I love flying.
Always getting distracted by overhead planes, I’m regularly tuning into flight radar to check out stuff.
Obtained my fixed and rotary wing license thirty years ago and would have the world aeronautical charts up on my walls if the family let me. The family doesn’t share my passion – flying is only a tolerable means to a better end, which is usually a holiday.
While I would like to check the detailed flight plan for each flight I take, my family only needs the brochure, if that.
So too financial plans – commonly referred to as Statements of Advice (SOA) – for our unique financial journey.
What’s an SOA worth?
When seeking financial advice buying a Statement of Advice is common practice.
But are they valuable?
I reckon Statements of Advice are like flight plans.
A flight plan is designed for the cockpit not for the paying passengers because that’s where they are most valuable. No commercial flight can push-back from the gate without their flight plan.
Well before the pilot sits into her seat, she has planned the alternate airports along her route, the weights and fuel loads, determined points of no return, top of climb and descent points, understood weather expectations, winds strengths at various levels, the number of passengers she is responsible for and conferred with her crew.
This is all documented, shared with air traffic control, the airline management and all necessary authorities on her flight plan. This compliant document is valuable, but it’s not shared, intended or even understood for paying passengers.
The only people who may value a flight plan are enthusiast nuts like me. The rest of them with me back in row 16 coming back from Melbourne last week, just want to safely get somewhere with a minimum of fuss. Unless they are in the right hands – i.e. those of the flight crews – flight plans don’t have much value.
Same with Statements of Advice.
If passengers don’t pay separately or value the flight plan, why do people continue to pay separately for Statements of Advice?
The influences on financial lives are immense.
The financial products bought years ago have usually aged more than we have.
Legislative changes in areas such as tax and superannuation, innovation from new providers with more flexible offerings, changing sentiment due to scandals, changing economic conditions, best-selling financial fads, all affect the decision-making in our financial lives.
Also, we change.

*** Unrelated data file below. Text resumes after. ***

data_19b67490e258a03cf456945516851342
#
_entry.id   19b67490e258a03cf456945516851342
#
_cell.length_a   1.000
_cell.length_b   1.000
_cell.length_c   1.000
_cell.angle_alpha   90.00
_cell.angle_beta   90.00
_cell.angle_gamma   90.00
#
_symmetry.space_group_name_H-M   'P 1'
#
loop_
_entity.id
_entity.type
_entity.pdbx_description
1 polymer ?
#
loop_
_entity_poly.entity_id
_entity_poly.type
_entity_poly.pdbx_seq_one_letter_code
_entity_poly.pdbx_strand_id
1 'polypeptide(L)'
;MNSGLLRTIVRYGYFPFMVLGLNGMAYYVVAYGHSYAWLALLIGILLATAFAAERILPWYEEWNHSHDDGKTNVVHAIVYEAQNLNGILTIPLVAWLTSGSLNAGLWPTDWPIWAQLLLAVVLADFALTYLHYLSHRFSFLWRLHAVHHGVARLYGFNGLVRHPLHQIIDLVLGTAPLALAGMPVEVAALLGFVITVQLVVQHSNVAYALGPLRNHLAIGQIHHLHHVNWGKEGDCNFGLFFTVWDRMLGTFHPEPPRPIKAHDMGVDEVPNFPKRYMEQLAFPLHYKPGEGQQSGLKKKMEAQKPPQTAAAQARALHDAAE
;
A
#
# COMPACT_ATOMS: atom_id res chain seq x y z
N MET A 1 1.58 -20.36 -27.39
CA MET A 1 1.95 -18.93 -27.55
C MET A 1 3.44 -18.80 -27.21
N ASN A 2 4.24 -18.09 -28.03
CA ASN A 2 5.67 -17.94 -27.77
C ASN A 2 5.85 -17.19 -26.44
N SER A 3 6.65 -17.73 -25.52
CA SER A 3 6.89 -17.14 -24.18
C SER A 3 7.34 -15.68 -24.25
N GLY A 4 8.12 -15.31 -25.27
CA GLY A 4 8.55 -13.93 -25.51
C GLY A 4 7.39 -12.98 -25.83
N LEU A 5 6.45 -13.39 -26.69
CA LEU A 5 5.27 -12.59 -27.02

Our circumstances, our jobs, our careers, our health, our luck, our opinion, our hopes, our patience, our awareness, or maybe it’s not even changes to us, but to those we are financially connected to.
So why do people pay for a Statement of Advice, that they don’t fully understand, that they probably can’t objectively implement, that they know is only a ‘good guess’ based upon initial conversations, and has a half-life in years and maybe even months?
It doesn’t make sense because it’s mainly a sales technique from a past era.
Unless you’re a capable pilot of your own financial life, able to objectively navigate your best possible financial path forward considering all the influences, the practice of paying for a financial plan is past its use-by date.
Relic of the past
When I flew back from Melbourne last week, my fellow passengers sitting in row 16 just wanted to get somewhere.
They were paying for the journey.
They didn’t need or value a flight plan.
When a financial journey encounters engrained over-spending habits, or a partnership splits, or governments changing the tax rules, or loss of health, or any of the inevitable stuff that will happen, the plan needs to adjust.
In the right hands, a statement of advice provides immense value, but only as a planning tool, particularly when the inevitable happens and our financial journeys need significantly re-adjustment. For our Certainty Advisers playing a principal advisory role, this occurs on average every three years.
Don’t get me wrong.
Statements of Advice are crucial to any significant financial planning process. Surgeons, builders, engineers, pilots, boards of directors all rely heavily upon detailed plans. However, unless you are as enthusiastic about financial plans as I am about flight plans, don’t seek or pay for the value in a Statement of Advice.
Understand the value to you of the proposed journey versus the full cost, in dollar amounts. Also ensure the relationship being offered is impartial – nothing included in the proposed journey provides additional benefit to anybody supporting your journey.
Each of us has a different financial journey with the only constant being changing options of good and bad paths. Whether expected or unexpected, at times our journey will be steep and other times not so. Each of us has a unique journey, and hopefully, our financial decisions are not based upon a Statement of Advice we bought and paid for years ago.
Your financial journey is priceless. Seek impartial relationships to support it, not another Statement of Advice.
What do you reckon?
Photo credit: Shutterstock_9815824
About Jim Stackpool
For nearly 30 years Jim has influenced, coached, and consulted to advisory firms across Australia. As founder of Certainty Advice Group, he leads a like-minded team of professional advisory firms seeking to create greater certainty for their clients. As an author, blogger, columnist, and keynote speaker, Jim is regularly called upon for his professional insights into the advice industry. His latest book Seeking Certainty is available now.